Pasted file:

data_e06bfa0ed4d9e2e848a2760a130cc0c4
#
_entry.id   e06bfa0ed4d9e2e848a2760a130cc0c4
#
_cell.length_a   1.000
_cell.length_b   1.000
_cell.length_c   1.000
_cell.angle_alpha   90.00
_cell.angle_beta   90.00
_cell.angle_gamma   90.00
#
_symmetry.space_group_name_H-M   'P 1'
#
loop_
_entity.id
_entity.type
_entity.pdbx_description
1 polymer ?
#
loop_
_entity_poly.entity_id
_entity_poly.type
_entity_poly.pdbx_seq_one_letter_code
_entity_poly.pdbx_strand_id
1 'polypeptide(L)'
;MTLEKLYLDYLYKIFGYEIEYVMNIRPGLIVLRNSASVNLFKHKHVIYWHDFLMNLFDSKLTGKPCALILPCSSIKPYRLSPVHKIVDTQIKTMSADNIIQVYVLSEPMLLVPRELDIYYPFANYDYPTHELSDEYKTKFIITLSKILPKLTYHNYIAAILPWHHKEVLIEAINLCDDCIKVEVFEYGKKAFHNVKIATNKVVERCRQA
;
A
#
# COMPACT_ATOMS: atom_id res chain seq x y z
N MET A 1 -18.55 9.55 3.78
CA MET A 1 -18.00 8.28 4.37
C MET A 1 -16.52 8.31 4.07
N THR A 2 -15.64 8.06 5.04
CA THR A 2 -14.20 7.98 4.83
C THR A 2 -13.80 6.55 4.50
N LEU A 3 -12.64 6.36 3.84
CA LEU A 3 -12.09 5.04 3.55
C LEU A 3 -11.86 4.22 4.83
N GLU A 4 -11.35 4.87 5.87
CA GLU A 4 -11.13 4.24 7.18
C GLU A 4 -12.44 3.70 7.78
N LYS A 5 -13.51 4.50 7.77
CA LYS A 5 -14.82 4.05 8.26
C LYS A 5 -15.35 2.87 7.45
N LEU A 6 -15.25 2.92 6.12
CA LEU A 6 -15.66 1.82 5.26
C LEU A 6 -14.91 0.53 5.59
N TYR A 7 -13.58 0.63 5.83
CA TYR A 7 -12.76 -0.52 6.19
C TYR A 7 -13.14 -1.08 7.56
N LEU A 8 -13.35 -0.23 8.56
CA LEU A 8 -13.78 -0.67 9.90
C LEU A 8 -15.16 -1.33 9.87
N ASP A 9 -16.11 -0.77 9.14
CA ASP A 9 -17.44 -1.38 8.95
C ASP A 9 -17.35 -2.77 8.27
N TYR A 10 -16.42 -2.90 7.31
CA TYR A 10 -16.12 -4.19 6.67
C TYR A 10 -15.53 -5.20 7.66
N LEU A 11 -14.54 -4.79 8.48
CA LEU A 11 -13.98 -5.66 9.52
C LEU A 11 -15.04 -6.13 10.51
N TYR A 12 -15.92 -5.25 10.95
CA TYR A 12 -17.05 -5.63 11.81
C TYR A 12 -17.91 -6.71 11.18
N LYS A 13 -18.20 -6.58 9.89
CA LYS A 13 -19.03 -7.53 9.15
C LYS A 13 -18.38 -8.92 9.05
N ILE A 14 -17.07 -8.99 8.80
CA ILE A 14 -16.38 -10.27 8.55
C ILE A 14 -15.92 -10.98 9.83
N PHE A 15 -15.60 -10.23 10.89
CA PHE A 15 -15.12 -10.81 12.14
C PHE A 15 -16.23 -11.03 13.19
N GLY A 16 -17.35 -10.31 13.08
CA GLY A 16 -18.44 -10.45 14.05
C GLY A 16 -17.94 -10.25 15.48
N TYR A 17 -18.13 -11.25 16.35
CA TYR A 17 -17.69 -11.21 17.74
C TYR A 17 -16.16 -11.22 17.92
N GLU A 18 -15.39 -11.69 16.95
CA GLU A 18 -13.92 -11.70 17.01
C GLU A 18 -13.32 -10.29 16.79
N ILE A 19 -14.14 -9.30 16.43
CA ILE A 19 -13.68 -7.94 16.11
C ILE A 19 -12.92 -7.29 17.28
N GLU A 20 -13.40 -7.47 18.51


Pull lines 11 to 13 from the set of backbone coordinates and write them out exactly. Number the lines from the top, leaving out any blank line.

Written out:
#
_symmetry.space_group_name_H-M   'P 1'
#